China ends one-child policy after 35 years

Katie Mai and Maggie Randall


China has decided to end its one-child policy, a breakthrough for the strict, 35-year-old law.

China’s one-child policy was implemented by the government in 1980 by Chinese leader Deng Xiaoping due to the country’s concern for economic growth and overpopulation. The decision was made to limit one child per family.

As a result of the policy, China has sustained the lowest birthrate in the world, according to BBC.

The current population of China is approximately 1.36 billion, and 30 percent of its citizens are over the age of 50. Therefore, the decision to abolish the one-child policy was designed to help improve the balance of the population as well as deal with the aging population, according to the Community Party’s Central Committee carried by the official Xinhua News Agency.

For China, it is a question of food and resources. There is a threat that if China’s population declines any further they will not be able to maintain their status as a world power, according to BBC.

A propaganda poster in China about the one-child policy. By Flickr user kattebelletje.

The government provided financial and employment incentives, made contraceptives more available and fined under the “social upbringing fee” for any who violated the rules, according to a BBC report last week. In some cases, coercive measures such as forced abortions and mass sterilizations were used in order to maintain a reduced birth rate.

Under the social upbringing fee, a family would have two choices: register their children and pay a fee or not register their children. The fee is usually three to nine times as much as the average annual income, so many do not register their second child. If a family does not register an additional child, that child will not be able to go to school or have social insurance, according to multiple reports by the New York Times in the past few weeks.

History professor and director of the Rosenberg Institute for East Asian Studies Ronald Suleski discussed the consequences unforeseen by the Chinese government when implementing the policy.

“When the one-child policy was first instituted by the Chinese government, it seemed like a rational way to address the problem over overpopulation; too many people were being born,” said Suleski. “[The Chinese government] never realized then the other consequences, such as each family putting all their hopes on only one child, or the decrease in the working-age population that would result.”

A propaganda poster in China about the one-child policy. By Flickr user kattebelletje.

Debate started in China not long after the policy was introduced.

The ending of this policy can be seen as a small victory to some, but it doesn’t hide the reality that China continues to have strict control over the reproductive rights of women. Amnesty International, a global movement for human rights, said that “women will remain at risk of coerced or forced abortions” if they have more than two children.

BBC mentioned that “campaigners in China and in the West” against the one-child limit “argued [it] was a gross violation of human rights and reproductive freedom.”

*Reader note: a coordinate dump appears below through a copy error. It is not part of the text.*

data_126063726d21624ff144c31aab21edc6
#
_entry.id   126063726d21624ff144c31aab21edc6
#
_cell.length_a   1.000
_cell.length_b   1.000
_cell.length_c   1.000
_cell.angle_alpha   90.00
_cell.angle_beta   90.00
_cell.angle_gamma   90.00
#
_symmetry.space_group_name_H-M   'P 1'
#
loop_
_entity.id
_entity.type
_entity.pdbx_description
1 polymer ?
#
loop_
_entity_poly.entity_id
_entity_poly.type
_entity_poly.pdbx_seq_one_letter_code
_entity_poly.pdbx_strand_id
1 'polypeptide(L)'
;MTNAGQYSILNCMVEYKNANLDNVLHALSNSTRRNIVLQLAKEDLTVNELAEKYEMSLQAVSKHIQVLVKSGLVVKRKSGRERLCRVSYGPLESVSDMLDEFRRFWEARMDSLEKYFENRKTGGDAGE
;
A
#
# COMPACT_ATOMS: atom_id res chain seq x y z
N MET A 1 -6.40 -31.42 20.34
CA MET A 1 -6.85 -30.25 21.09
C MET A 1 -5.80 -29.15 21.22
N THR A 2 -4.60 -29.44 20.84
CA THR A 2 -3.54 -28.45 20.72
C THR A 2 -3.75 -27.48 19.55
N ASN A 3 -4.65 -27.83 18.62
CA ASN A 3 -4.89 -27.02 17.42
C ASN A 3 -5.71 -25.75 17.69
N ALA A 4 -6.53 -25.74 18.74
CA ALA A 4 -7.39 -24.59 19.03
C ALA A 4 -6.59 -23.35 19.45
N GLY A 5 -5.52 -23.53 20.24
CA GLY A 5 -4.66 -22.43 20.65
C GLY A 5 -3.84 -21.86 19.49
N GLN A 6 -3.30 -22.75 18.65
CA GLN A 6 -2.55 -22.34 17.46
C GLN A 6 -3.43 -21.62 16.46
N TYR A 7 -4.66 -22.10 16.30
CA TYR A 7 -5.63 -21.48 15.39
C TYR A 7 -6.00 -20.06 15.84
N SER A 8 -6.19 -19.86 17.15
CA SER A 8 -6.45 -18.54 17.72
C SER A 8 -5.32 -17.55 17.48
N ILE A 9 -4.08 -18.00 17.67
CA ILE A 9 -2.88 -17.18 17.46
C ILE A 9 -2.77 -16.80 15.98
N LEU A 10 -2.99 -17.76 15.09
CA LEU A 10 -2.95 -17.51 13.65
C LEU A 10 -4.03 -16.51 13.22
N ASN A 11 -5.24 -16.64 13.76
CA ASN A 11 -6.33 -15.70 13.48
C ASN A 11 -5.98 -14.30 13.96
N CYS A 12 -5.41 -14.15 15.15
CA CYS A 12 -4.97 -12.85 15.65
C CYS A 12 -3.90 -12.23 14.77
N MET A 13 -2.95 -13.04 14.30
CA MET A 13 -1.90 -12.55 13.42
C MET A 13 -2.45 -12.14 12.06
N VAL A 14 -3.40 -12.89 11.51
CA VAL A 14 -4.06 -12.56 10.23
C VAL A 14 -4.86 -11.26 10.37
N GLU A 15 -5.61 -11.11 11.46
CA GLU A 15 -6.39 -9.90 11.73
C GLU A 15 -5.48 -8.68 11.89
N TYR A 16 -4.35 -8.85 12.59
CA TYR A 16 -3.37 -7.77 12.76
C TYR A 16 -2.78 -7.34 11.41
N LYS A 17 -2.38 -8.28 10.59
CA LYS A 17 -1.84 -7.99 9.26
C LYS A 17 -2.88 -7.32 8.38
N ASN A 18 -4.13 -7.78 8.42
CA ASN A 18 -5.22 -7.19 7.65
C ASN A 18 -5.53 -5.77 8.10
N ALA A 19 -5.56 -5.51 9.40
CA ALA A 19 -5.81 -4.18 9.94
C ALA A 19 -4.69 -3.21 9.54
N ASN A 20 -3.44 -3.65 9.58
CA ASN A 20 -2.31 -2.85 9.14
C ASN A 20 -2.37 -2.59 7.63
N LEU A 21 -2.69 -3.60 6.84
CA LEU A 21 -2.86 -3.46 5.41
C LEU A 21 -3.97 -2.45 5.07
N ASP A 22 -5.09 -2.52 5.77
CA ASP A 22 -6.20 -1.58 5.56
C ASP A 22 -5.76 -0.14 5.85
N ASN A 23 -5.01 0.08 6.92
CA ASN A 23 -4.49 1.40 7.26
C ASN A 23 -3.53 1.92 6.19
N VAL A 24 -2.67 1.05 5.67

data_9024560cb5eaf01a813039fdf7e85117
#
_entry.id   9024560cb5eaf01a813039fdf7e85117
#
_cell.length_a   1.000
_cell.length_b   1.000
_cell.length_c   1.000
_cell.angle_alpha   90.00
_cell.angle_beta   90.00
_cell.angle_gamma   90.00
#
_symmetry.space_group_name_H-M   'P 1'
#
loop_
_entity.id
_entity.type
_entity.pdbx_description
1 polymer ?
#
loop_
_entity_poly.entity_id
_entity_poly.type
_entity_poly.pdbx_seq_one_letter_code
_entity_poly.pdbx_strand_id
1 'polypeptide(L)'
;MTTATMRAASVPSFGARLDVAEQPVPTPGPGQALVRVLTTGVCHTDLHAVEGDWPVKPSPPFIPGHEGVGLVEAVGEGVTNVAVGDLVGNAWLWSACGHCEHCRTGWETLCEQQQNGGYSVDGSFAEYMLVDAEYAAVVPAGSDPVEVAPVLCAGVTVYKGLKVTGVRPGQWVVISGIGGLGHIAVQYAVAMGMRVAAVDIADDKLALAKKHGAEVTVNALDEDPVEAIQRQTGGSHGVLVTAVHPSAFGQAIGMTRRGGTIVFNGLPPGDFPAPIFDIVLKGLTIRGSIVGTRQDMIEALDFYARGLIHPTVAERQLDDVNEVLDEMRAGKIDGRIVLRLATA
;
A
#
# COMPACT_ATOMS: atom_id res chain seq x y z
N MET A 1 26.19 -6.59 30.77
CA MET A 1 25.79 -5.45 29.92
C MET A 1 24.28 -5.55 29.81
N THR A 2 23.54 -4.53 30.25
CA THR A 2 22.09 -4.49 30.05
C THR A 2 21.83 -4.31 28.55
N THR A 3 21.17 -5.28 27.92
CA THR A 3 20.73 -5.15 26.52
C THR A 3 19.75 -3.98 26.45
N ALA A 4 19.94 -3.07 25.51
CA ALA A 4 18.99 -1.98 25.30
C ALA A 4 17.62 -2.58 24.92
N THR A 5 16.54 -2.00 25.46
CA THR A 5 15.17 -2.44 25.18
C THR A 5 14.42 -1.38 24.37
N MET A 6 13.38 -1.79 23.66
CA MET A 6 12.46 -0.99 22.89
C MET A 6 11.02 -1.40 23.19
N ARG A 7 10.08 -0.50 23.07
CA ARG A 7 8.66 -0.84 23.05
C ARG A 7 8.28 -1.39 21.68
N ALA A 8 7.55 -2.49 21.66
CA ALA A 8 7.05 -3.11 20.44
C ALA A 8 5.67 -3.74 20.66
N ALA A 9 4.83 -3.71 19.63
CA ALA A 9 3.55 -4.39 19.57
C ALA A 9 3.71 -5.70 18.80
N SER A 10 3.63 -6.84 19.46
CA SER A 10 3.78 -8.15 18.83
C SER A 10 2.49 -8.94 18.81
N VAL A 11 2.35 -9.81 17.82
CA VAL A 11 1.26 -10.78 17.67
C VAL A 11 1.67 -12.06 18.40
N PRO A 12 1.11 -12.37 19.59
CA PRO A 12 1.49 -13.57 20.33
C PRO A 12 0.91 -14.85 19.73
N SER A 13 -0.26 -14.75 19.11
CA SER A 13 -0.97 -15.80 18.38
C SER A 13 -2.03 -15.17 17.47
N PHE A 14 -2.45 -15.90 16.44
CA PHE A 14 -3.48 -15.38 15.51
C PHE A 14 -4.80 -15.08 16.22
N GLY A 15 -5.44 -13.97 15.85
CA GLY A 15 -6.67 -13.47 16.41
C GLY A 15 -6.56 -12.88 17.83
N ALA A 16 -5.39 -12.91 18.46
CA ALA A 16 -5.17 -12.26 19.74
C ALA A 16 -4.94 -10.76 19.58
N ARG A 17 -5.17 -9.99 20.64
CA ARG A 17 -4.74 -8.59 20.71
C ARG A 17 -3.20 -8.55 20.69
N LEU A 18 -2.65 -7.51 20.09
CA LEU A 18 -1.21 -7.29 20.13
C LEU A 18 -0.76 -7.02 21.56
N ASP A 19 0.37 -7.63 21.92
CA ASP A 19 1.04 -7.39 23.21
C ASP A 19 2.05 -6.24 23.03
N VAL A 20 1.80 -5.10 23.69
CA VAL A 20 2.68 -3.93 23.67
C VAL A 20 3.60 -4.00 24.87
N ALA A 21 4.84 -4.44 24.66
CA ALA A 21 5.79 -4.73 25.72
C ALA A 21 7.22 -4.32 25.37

The policy had led to China’s gender imbalance due to the fact that the country holds a “traditional preference for male children.”

The one-child policy led to “girls being abandoned, placed in orphanages, sex selective abortions, or even cases of female infanticide,” according to BBC.

It had been said that this policy prevented as many as 400 million births in China; however, the number is debatable.

By 2007, China claimed that only one-third of its citizens were limited to one child as there were some exceptions to the policy, according to reports by Al Jazeera. In rural areas, families were allowed to have two children if the first child was a girl.

By 2013, “the rules were further relaxed so that couples where only one parent was an only child could qualify for a second child,” said a report by BBC.

Why, at this point, are these strict policies being overturned?

The country itself has the lowest fertility rate in the world, being “well below the rate of 2.1 children per woman required to replace the population across generations,” said a recent BBC article.

Essentially, the government’s concern about China’s economic growth was raised toward the fact that these statistics presented a decline in the number of people of working age.

Suffolk University Government Professor and Program Director for Environmental Studies, Dr. John Berg commented on the new policy change in China and how it would be “hard to tell” if there will be any negative environmental effects from the policy change.

It would be, said Berg, “If it led to a big population surge.”

Suleski believes that the new policy of lifting restrictions causes confusion for the Chinese parents and reflects on the questions that some might be asking themselves.

“Is it too late to have another child?  Is it too expensive to raise children in our modern age?” said Suleski. “They weren’t planning to have more children, but now some pressure will start for people to have more children.  It would seem a safer option, both for the family and the children.”

To comment on China’s former one-child policy and how it curbed major environmental issues, concluded Professor Berg, “You cannot save the environment by suppressing people.”

Some disagree. BBC’s Beijing correspondent John Sudworth noted a two-child policy would not be enough to “boost the birth rate.”

The new two-child policy will not be effective until March, as the “top legislative” has to approve of the change. Until then, the National Health and Family Planning Commission advised “family officials” to uphold the existing laws until the new policy is ratified.